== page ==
The yield potential of commercial maize hybrids fully expressed in F1 generation, results from the cross of two inbred lines. However the yield of each line is too low unless their yields have improved with improved management, optimum density with optimum nutrition. Based on this fact, a field experiment was conducted at Bako research farm for two years (2019 and 2020) to determine the optimum plant density and nitrogen level for late maturing maize inbred line. The experiment was laid out in a Randomized Complete Block Design in factorial arrangement with three replications. Five plant densities (44444, 53333, 66666, 88888 and 133333 plants/ha) with three nitrogen levels (111,157 and 203 kg/ha) were combined by factorial combinations and tested in the experimental plots to select the optimum level for high seed production. The combined results indicated that Nitrogen starvation delayed silking date. The highest silking days (94.53) was recorded at lowest nitrogen rate (111 N/ha). On other hand increasing plant density increased days to 50% tasseling and silking, produced tall plants and increased barren plants. Seed yield increased with increase in plant density up to optimum and the maximum yield (4298.2 kg/ha) was achieved at 88888 plants/ha. Increasing plant density above this level has not brought any significant change in seed production. Thus to increase the yield of late maturing maize inbred line, it should be sown at plant density of 88888 plants/ha.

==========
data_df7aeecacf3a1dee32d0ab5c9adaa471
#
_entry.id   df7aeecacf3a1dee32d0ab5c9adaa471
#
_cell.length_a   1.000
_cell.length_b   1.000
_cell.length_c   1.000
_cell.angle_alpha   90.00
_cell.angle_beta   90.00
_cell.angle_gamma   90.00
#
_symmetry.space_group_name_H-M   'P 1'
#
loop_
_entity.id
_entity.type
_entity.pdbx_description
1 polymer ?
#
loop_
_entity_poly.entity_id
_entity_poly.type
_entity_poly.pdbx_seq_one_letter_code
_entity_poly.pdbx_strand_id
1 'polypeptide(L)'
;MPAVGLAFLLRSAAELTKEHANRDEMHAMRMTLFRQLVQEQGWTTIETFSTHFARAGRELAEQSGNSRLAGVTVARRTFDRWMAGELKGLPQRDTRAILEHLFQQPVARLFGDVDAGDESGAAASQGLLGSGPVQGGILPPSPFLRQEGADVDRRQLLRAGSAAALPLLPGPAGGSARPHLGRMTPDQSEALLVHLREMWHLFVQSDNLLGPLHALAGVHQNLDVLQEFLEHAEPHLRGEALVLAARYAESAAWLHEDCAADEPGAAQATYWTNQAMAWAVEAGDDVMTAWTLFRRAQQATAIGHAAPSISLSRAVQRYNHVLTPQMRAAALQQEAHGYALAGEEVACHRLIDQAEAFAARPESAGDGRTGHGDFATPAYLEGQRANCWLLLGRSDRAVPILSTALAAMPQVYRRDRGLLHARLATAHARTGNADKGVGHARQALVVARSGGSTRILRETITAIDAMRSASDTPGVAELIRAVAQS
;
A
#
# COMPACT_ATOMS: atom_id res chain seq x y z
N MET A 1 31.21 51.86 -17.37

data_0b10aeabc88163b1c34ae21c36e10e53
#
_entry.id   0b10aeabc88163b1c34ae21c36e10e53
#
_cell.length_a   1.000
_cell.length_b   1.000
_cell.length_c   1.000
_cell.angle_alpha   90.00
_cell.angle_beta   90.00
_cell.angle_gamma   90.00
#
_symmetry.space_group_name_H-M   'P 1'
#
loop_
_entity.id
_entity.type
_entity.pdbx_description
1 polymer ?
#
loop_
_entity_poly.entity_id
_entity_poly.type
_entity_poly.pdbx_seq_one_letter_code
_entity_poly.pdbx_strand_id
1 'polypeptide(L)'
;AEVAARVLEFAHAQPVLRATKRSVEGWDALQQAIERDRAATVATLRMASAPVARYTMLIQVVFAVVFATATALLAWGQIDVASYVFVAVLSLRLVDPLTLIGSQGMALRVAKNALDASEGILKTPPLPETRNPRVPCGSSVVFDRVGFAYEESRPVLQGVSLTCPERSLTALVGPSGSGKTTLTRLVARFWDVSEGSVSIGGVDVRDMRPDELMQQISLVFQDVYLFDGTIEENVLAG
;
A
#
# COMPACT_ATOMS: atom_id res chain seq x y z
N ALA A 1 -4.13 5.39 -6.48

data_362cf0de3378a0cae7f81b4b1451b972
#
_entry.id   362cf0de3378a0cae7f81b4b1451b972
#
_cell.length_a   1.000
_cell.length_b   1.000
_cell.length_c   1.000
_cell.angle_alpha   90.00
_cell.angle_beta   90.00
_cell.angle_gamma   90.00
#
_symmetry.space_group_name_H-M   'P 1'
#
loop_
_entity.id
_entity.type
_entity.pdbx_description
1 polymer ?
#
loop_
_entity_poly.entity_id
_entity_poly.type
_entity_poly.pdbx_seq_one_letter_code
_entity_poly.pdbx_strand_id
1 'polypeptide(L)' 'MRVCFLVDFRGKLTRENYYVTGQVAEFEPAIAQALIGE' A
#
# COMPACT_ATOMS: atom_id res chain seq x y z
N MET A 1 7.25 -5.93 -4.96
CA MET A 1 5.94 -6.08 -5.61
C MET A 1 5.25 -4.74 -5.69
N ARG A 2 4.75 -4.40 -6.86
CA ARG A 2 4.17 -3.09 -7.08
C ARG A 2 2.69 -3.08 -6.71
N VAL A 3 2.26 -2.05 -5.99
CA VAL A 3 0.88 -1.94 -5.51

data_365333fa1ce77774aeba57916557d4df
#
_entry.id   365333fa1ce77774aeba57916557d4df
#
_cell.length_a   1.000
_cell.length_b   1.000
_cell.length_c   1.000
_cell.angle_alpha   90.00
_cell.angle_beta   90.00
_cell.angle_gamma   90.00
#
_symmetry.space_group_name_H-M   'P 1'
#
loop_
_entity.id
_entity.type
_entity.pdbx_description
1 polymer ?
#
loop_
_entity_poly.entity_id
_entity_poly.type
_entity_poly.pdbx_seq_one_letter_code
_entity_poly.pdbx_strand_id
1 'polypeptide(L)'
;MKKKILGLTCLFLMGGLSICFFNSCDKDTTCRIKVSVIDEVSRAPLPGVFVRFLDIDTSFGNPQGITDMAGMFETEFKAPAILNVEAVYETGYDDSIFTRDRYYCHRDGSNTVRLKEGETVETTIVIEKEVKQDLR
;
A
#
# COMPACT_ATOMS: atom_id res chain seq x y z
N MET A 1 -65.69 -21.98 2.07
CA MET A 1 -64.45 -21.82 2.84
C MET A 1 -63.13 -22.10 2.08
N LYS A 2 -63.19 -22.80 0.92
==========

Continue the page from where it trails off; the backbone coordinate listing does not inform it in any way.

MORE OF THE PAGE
Keywords: Inbred lines, Nitrogen Fertilizer Level, Plant Density, Yield